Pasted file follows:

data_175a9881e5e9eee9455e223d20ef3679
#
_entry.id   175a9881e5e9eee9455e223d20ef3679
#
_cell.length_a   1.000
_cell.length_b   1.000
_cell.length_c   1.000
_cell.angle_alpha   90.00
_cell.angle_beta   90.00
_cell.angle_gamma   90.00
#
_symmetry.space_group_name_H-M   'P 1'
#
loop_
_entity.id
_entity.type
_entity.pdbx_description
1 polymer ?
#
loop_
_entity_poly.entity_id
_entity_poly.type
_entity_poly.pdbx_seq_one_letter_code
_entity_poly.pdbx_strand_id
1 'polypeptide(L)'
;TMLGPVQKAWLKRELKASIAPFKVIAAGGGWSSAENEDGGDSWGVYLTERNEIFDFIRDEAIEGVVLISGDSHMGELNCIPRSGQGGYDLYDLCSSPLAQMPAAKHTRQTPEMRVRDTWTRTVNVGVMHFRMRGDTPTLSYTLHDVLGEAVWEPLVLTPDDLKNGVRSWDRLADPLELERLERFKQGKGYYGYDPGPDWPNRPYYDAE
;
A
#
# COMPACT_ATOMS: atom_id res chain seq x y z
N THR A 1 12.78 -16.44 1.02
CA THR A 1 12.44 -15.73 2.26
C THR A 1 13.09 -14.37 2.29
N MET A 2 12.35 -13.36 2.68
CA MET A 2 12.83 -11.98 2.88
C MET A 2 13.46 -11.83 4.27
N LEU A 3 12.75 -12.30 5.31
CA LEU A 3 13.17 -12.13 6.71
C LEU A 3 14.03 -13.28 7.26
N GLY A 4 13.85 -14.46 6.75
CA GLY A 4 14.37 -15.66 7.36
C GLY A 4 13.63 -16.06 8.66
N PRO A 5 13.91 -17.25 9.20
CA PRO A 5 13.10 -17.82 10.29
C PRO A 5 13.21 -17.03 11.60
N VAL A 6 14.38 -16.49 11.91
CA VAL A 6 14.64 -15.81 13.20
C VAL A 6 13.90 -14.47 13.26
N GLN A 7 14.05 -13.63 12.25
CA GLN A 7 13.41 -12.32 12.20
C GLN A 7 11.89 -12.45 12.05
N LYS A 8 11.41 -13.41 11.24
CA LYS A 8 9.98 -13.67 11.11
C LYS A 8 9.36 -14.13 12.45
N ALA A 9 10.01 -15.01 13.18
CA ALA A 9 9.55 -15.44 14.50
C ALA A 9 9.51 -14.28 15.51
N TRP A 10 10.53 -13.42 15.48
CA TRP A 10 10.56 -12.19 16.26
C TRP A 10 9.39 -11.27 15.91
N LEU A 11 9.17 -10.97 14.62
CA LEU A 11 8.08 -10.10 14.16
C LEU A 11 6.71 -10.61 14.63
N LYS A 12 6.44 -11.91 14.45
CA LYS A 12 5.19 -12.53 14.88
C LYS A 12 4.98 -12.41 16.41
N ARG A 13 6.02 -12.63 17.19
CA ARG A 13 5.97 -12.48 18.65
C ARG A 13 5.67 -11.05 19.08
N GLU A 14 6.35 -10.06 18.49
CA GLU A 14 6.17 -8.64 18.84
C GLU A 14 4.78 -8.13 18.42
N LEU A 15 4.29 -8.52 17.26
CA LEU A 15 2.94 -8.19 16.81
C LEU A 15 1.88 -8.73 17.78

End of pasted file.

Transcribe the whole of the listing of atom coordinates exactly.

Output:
data_175a9881e5e9eee9455e223d20ef3679
#
_entry.id   175a9881e5e9eee9455e223d20ef3679
#
_cell.length_a   1.000
_cell.length_b   1.000
_cell.length_c   1.000
_cell.angle_alpha   90.00
_cell.angle_beta   90.00
_cell.angle_gamma   90.00
#
_symmetry.space_group_name_H-M   'P 1'
#
loop_
_entity.id
_entity.type
_entity.pdbx_description
1 polymer ?
#
loop_
_entity_poly.entity_id
_entity_poly.type
_entity_poly.pdbx_seq_one_letter_code
_entity_poly.pdbx_strand_id
1 'polypeptide(L)'
;TMLGPVQKAWLKRELKASIAPFKVIAAGGGWSSAENEDGGDSWGVYLTERNEIFDFIRDEAIEGVVLISGDSHMGELNCIPRSGQGGYDLYDLCSSPLAQMPAAKHTRQTPEMRVRDTWTRTVNVGVMHFRMRGDTPTLSYTLHDVLGEAVWEPLVLTPDDLKNGVRSWDRLADPLELERLERFKQGKGYYGYDPGPDWPNRPYYDAE
;
A
#
# COMPACT_ATOMS: atom_id res chain seq x y z
N THR A 1 12.78 -16.44 1.02
CA THR A 1 12.44 -15.73 2.26
C THR A 1 13.09 -14.37 2.29
N MET A 2 12.35 -13.36 2.68
CA MET A 2 12.83 -11.98 2.88
C MET A 2 13.46 -11.83 4.27
N LEU A 3 12.75 -12.30 5.31
CA LEU A 3 13.17 -12.13 6.71
C LEU A 3 14.03 -13.28 7.26
N GLY A 4 13.85 -14.46 6.75
CA GLY A 4 14.37 -15.66 7.36
C GLY A 4 13.63 -16.06 8.66
N PRO A 5 13.91 -17.25 9.20
CA PRO A 5 13.10 -17.82 10.29
C PRO A 5 13.21 -17.03 11.60
N VAL A 6 14.38 -16.49 11.91
CA VAL A 6 14.64 -15.81 13.20
C VAL A 6 13.90 -14.47 13.26
N GLN A 7 14.05 -13.63 12.25
CA GLN A 7 13.41 -12.32 12.20
C GLN A 7 11.89 -12.45 12.05
N LYS A 8 11.41 -13.41 11.24
CA LYS A 8 9.98 -13.67 11.11
C LYS A 8 9.36 -14.13 12.45
N ALA A 9 10.01 -15.01 13.18
CA ALA A 9 9.55 -15.44 14.50
C ALA A 9 9.51 -14.28 15.51
N TRP A 10 10.53 -13.42 15.48
CA TRP A 10 10.56 -12.19 16.26
C TRP A 10 9.39 -11.27 15.91
N LEU A 11 9.17 -10.97 14.62
CA LEU A 11 8.08 -10.10 14.16
C LEU A 11 6.71 -10.61 14.63
N LYS A 12 6.44 -11.91 14.45
CA LYS A 12 5.19 -12.53 14.88
C LYS A 12 4.98 -12.41 16.41
N ARG A 13 6.02 -12.63 17.19
CA ARG A 13 5.97 -12.48 18.65
C ARG A 13 5.67 -11.05 19.08
N GLU A 14 6.35 -10.06 18.49
CA GLU A 14 6.17 -8.64 18.84
C GLU A 14 4.78 -8.13 18.42
N LEU A 15 4.29 -8.52 17.26
CA LEU A 15 2.94 -8.19 16.81
C LEU A 15 1.88 -8.73 17.78